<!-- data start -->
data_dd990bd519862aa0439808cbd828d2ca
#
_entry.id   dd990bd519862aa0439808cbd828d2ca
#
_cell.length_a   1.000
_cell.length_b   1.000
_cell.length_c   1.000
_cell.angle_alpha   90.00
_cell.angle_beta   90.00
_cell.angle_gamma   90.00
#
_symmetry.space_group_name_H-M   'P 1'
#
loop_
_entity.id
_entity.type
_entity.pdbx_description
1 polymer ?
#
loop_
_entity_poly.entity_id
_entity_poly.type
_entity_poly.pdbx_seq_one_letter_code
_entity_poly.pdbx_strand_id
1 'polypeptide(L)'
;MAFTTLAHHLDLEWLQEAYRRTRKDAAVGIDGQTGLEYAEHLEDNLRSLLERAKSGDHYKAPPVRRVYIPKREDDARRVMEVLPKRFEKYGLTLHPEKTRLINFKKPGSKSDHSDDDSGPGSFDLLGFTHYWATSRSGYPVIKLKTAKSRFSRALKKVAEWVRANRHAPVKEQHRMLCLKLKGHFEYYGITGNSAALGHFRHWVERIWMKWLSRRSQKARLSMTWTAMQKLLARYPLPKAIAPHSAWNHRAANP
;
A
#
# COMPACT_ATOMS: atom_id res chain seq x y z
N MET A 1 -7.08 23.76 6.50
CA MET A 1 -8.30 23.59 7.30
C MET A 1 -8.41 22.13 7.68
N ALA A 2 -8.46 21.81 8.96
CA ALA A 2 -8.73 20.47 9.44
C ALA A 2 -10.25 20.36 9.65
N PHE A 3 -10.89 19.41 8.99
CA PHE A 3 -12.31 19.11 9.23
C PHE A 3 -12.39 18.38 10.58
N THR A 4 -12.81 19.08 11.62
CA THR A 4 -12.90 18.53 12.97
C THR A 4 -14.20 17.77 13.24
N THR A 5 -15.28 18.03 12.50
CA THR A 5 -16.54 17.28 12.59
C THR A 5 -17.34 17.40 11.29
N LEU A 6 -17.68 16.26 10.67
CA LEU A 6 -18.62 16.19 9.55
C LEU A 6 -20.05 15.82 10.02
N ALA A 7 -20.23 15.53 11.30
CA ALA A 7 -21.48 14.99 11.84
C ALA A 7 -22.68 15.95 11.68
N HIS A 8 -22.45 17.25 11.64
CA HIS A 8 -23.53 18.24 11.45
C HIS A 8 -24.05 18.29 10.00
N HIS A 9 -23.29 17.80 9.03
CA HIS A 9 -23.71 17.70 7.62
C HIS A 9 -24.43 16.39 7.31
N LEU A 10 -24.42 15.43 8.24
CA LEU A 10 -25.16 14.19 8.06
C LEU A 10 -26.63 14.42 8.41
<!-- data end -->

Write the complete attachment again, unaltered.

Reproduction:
data_dd990bd519862aa0439808cbd828d2ca
#
_entry.id   dd990bd519862aa0439808cbd828d2ca
#
_cell.length_a   1.000
_cell.length_b   1.000
_cell.length_c   1.000
_cell.angle_alpha   90.00
_cell.angle_beta   90.00
_cell.angle_gamma   90.00
#
_symmetry.space_group_name_H-M   'P 1'
#
loop_
_entity.id
_entity.type
_entity.pdbx_description
1 polymer ?
#
loop_
_entity_poly.entity_id
_entity_poly.type
_entity_poly.pdbx_seq_one_letter_code
_entity_poly.pdbx_strand_id
1 'polypeptide(L)'
;MAFTTLAHHLDLEWLQEAYRRTRKDAAVGIDGQTGLEYAEHLEDNLRSLLERAKSGDHYKAPPVRRVYIPKREDDARRVMEVLPKRFEKYGLTLHPEKTRLINFKKPGSKSDHSDDDSGPGSFDLLGFTHYWATSRSGYPVIKLKTAKSRFSRALKKVAEWVRANRHAPVKEQHRMLCLKLKGHFEYYGITGNSAALGHFRHWVERIWMKWLSRRSQKARLSMTWTAMQKLLARYPLPKAIAPHSAWNHRAANP
;
A
#
# COMPACT_ATOMS: atom_id res chain seq x y z
N MET A 1 -7.08 23.76 6.50
CA MET A 1 -8.30 23.59 7.30
C MET A 1 -8.41 22.13 7.68
N ALA A 2 -8.46 21.81 8.96
CA ALA A 2 -8.73 20.47 9.44
C ALA A 2 -10.25 20.36 9.65
N PHE A 3 -10.89 19.41 8.99
CA PHE A 3 -12.31 19.11 9.23
C PHE A 3 -12.39 18.38 10.58
N THR A 4 -12.81 19.08 11.62
CA THR A 4 -12.90 18.53 12.97
C THR A 4 -14.20 17.77 13.24
N THR A 5 -15.28 18.03 12.50
CA THR A 5 -16.54 17.28 12.59
C THR A 5 -17.34 17.40 11.29
N LEU A 6 -17.68 16.26 10.67
CA LEU A 6 -18.62 16.19 9.55
C LEU A 6 -20.05 15.82 10.02
N ALA A 7 -20.23 15.53 11.30
CA ALA A 7 -21.48 14.99 11.84
C ALA A 7 -22.68 15.95 11.68
N HIS A 8 -22.45 17.25 11.64
CA HIS A 8 -23.53 18.24 11.45
C HIS A 8 -24.05 18.29 10.00
N HIS A 9 -23.29 17.80 9.03
CA HIS A 9 -23.71 17.70 7.62
C HIS A 9 -24.43 16.39 7.31
N LEU A 10 -24.42 15.43 8.24
CA LEU A 10 -25.16 14.19 8.06
C LEU A 10 -26.63 14.42 8.41